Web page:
It’s only been about 25 years or so since Jeff Bezos was selling books out of his garage for a small company known as Amazon.com. Over the next two decades, Amazon and other retailers have gone through many shifts in business, and the most recent is a shift to a more microservice-based architecture.
The word monolith is often attributed to something large and glacial, and that’s not necessarily far off from the software design aspect. This architecture is a singular large computing network made up of one code that encompasses all business needs together.
Like Amazon, many retailers started with, and continue to use, a monolithic approach, where the entire application was built as a single unit. This was successful because it gave businesses a lot of capabilities and a great launchpad to go digital, something they had never done before.
Making a change to a monolithic architecture requires updating the entire stack making many believe that monoliths are restrictive and time consuming. On the other hand, monoliths can be convenient early on in a project’s life for ease of code management, overhead, and deployment of everything at once.
Pros and Cons of the Monolith Architecture
There are many pros and cons when working within a monolithic architecture. The advantages are:
- Easier deployment – there is one major deployment with everything coupled together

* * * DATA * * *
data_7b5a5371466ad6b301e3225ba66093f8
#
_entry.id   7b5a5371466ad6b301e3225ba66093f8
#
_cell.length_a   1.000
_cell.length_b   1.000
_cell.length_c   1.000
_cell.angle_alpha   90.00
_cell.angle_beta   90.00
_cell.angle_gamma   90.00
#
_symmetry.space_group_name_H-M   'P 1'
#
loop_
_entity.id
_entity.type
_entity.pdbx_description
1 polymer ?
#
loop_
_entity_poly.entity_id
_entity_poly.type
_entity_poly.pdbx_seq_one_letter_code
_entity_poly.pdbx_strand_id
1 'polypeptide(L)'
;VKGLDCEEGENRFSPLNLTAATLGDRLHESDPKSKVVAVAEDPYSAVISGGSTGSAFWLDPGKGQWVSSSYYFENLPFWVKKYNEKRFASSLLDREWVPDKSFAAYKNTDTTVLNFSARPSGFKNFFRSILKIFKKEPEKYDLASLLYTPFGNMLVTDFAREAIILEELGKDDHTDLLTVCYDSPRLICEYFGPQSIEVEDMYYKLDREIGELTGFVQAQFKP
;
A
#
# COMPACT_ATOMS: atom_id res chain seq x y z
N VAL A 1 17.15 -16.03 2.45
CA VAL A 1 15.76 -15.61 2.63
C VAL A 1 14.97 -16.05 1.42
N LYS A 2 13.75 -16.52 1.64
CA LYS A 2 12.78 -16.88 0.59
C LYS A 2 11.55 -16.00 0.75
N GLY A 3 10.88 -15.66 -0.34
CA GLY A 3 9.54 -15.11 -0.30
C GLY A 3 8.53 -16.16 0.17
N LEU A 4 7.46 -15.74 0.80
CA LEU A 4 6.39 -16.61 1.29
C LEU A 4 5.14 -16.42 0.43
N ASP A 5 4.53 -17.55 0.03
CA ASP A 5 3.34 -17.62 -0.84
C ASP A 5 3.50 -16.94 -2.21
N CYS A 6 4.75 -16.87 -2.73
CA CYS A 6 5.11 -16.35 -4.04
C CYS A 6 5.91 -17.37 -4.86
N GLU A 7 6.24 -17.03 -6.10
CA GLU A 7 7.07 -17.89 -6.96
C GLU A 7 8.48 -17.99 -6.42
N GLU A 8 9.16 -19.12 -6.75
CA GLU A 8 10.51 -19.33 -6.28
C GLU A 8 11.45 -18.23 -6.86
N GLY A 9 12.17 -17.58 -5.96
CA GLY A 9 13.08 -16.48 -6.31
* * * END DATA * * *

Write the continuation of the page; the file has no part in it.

- Easier development – with one long code, it’s easier to develop
- Better performance – with a centralized code, one API can do what several APIs do in a microservice
- Simplified testing – testing can be performed more quickly
- Easier debugging – issues are easier to find since everything is in one code
However, there are cons to this style as well. The disadvantages are:
- Slower development speed – these applications are longer and more complex
- Scalability – depending how it’s built, scaling can’t be done on individual components
- Reliability – if an error occurs, it can affect the entire application’s availability
- Barrier to technology adoption – any changes in the framework or language affects the entire application, thus raising costs and lengthening time spent on the code
- Lack of flexibility – limited by the technologies that already exist inside the monolith
- Deployment – while it is easy to do one major deployment, the con is that to make a simply change, the whole thing must redeploy
An analogy often used for microservices is having a large boulder (monolith) and breaking it down into small little pebbles or chunks (microservices – or discrete, atomic applications.).
Developers can build their own features, functions, and capabilities independent of one another and deploy them to an environment – often the cloud – so that they can be made available as soon as they’re ready. These development teams are small, therefore often more agile and nimble.
Pros and Cons of Microservices Architecture
Much like monolithic architecture, there are many pros and cons of microservices. First the pros:
- Agility/flexible scaling – speed, flexibility, and agility increase as there are smaller teams that don’t have to manually test everything
- Continuous development – current users aren’t affected when a new API rolls out
- Highly maintainable and testable – a few thousand lines of code make it easier to experiment and roll back if something doesn’t work thus boosting time to market
- Independently deployable – microservices are individual units that all for quick deployment
- Technology flexibility – users can select the tools that they desire
- High reliability – specific changes can be made without the whole system breaking